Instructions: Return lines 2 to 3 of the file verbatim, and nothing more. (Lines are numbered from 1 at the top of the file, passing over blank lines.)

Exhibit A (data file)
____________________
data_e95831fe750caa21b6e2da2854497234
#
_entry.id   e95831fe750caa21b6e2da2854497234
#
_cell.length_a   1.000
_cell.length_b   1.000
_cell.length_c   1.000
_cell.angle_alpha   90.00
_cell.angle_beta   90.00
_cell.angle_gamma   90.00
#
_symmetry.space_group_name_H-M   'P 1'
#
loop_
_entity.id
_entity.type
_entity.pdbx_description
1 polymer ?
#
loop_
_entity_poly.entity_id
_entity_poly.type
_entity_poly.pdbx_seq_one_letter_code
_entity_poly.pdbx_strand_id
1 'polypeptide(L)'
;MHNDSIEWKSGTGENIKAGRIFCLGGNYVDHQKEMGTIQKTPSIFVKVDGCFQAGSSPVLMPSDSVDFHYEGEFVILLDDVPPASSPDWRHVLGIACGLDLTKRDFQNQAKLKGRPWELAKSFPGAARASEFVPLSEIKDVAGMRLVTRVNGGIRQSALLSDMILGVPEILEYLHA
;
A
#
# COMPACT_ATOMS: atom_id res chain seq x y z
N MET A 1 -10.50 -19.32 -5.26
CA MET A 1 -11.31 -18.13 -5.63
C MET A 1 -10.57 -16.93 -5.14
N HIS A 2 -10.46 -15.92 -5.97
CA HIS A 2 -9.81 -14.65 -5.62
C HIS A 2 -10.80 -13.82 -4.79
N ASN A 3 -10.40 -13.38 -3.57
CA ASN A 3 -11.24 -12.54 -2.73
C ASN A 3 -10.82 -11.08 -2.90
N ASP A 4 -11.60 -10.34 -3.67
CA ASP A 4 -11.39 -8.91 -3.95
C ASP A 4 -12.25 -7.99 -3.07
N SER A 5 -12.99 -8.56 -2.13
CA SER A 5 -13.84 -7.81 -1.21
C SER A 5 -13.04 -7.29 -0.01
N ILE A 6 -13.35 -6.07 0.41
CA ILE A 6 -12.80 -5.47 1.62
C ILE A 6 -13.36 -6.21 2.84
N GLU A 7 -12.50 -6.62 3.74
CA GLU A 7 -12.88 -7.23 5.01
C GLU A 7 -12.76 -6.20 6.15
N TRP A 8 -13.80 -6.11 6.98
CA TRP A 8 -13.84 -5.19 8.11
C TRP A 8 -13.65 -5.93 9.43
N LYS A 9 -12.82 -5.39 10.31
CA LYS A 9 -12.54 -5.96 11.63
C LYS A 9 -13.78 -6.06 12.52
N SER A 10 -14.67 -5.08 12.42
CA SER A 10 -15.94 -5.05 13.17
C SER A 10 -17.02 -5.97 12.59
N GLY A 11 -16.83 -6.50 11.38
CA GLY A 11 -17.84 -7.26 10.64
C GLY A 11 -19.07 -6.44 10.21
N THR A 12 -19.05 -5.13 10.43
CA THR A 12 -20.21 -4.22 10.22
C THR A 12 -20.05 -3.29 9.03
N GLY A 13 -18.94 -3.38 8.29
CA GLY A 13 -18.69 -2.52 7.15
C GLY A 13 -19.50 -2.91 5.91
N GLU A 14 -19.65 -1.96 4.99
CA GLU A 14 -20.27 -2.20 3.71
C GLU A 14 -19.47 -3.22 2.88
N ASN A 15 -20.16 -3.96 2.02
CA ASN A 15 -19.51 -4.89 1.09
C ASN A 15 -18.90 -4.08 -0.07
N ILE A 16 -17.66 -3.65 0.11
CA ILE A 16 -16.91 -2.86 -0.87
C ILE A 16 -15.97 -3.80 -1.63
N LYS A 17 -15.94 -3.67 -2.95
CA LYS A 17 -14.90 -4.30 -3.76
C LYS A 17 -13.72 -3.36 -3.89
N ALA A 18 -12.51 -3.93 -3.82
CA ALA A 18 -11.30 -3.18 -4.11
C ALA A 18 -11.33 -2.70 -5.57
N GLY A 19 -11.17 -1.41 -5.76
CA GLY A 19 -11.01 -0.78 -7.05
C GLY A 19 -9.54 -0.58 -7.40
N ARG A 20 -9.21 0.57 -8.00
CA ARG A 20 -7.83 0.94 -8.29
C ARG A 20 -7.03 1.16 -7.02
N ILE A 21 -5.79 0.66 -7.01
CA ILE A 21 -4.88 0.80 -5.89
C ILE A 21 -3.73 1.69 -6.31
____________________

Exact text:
#
_entry.id   e95831fe750caa21b6e2da2854497234